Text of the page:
Knowing your rights
You and your child have a wide range of legal rights to protect you and make sure you aren’t treated unfairly because of your child’s deafness. For example, you and your deaf child have the right:
- not to be discriminated against
- for reasonable adjustments to be made so that your child can access services that are available to the public, such as nursery, school, college, public transport, GP and so on.
- to have an assessment of your child’s social care needs by local disabled children’s services
- to request an assessment of your child’s special or additional educational needs.
Knowing what your legal rights are can help make sure that you and your child get the support you need at school, at home, in the workplace and in the community.
Sometimes just showing that you're aware of your legal rights may mean that the local council (or whichever service or system you’re working with) will take you more seriously.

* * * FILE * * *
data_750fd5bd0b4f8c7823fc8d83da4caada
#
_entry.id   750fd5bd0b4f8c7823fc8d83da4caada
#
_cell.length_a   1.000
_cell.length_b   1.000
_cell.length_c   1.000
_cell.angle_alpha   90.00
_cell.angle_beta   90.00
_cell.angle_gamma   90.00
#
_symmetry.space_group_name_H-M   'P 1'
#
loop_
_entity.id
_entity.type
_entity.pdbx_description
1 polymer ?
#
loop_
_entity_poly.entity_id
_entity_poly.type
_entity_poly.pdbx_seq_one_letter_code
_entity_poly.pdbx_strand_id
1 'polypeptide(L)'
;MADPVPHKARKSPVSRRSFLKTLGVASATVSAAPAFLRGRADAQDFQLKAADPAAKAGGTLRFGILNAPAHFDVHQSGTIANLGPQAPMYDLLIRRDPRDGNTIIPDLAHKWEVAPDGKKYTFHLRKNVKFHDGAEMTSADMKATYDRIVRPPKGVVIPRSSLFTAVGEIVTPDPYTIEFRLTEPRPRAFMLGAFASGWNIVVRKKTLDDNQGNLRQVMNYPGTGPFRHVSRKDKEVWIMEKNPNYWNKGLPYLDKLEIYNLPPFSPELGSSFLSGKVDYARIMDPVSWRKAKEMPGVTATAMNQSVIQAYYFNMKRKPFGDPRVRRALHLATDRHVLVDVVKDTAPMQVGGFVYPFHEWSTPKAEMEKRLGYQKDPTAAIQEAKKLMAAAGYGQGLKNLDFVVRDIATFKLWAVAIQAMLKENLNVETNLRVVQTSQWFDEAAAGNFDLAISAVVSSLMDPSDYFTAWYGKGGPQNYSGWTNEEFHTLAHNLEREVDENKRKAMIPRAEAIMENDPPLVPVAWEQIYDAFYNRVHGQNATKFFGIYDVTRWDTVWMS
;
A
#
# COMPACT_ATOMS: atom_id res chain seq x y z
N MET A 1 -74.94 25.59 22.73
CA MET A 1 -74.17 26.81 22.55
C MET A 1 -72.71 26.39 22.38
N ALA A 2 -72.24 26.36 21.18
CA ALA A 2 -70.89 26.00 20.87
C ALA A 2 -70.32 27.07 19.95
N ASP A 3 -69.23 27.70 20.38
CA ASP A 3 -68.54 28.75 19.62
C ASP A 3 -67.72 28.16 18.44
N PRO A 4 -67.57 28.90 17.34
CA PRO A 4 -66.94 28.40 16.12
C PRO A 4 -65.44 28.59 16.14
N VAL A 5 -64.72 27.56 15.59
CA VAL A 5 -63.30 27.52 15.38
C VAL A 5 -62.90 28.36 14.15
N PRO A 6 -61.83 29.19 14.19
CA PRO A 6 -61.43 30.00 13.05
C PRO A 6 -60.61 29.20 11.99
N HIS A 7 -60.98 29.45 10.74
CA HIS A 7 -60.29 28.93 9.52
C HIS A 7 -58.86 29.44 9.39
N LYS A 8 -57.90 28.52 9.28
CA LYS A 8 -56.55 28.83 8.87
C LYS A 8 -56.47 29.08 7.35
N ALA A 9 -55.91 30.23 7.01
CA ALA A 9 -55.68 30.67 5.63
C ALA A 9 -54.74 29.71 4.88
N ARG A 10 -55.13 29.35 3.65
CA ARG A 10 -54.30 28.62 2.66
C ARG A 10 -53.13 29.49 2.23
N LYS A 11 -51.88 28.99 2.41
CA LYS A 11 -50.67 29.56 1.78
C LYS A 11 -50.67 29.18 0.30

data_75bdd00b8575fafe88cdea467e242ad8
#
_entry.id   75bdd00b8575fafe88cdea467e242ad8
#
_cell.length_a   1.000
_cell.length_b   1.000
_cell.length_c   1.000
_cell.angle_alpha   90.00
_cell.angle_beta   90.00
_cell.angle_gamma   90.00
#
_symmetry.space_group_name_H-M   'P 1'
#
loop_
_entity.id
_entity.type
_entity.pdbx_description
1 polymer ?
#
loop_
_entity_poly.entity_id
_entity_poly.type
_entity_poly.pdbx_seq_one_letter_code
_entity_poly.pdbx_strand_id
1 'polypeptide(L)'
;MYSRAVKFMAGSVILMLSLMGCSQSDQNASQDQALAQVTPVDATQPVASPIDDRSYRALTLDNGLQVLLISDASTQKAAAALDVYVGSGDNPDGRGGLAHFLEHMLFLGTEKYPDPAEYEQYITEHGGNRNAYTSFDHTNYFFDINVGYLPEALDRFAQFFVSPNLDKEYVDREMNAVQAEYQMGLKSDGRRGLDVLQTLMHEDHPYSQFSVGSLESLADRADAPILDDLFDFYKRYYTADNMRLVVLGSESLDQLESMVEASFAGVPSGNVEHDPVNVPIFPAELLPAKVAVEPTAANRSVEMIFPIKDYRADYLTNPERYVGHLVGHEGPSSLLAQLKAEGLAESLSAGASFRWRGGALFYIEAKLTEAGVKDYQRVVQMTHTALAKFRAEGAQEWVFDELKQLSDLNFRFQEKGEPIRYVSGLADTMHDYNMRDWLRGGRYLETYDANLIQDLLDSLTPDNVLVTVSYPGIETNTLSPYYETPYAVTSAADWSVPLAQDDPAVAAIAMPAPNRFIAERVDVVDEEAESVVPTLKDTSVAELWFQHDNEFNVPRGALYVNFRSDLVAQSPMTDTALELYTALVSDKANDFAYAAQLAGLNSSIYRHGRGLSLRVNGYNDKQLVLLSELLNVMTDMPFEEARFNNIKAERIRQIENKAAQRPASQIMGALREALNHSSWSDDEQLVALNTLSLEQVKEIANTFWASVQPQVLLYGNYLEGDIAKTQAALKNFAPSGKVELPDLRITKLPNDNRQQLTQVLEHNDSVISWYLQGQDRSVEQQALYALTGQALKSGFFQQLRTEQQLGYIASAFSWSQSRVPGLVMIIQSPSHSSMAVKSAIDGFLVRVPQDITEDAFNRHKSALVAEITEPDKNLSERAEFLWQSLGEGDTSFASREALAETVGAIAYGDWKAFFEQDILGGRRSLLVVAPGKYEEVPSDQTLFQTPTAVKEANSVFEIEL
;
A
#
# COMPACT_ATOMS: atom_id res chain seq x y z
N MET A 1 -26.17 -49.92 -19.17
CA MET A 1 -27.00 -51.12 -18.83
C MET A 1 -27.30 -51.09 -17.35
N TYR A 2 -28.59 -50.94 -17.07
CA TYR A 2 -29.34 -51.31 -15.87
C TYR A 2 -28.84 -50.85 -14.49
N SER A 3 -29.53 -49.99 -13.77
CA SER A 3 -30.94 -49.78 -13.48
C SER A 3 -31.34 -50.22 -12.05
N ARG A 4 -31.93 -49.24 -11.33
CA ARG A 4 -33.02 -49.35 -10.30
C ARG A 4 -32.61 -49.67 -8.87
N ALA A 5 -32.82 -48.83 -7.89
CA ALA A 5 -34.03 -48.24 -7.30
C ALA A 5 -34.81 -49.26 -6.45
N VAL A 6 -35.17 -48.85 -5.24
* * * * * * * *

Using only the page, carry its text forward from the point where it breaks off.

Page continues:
Understanding what your legal rights are isn’t straightforward though. This is because the law isn’t always very specific about what should happen. For example, while reasonable adjustments must be made to support your child, the law doesn’t say what reasonable means.
That’s why we’ve included information on what we think you have a ‘right to expect’ from services like education and audiology, as well as details of legally-protected rights.
We’re here to help you exercise your rights and make sure your child gets the best possible support.
Find out more
If you’d like to find out more about your rights, and the rights of your deaf child, you could take part in our Expert Parent Programme, join a local deaf children’s society group or contact our Freephone Helpline.
Expert Parent Programme
We’ve worked with the Council for Disabled Children (CDC) to adapt their Expert Parent Programme to meet the needs of parents of deaf children in England. The Programme is led by other parents and aims to give parents the skills and knowledge to advocate for their child to make sure they get the best support possible.
Joining a local group can be a great way of finding out more about your rights and the support your child might be entitled to. You can learn from the experiences of other parents, and get details on local services.
We have over 100 local groups across the UK – find your nearest group.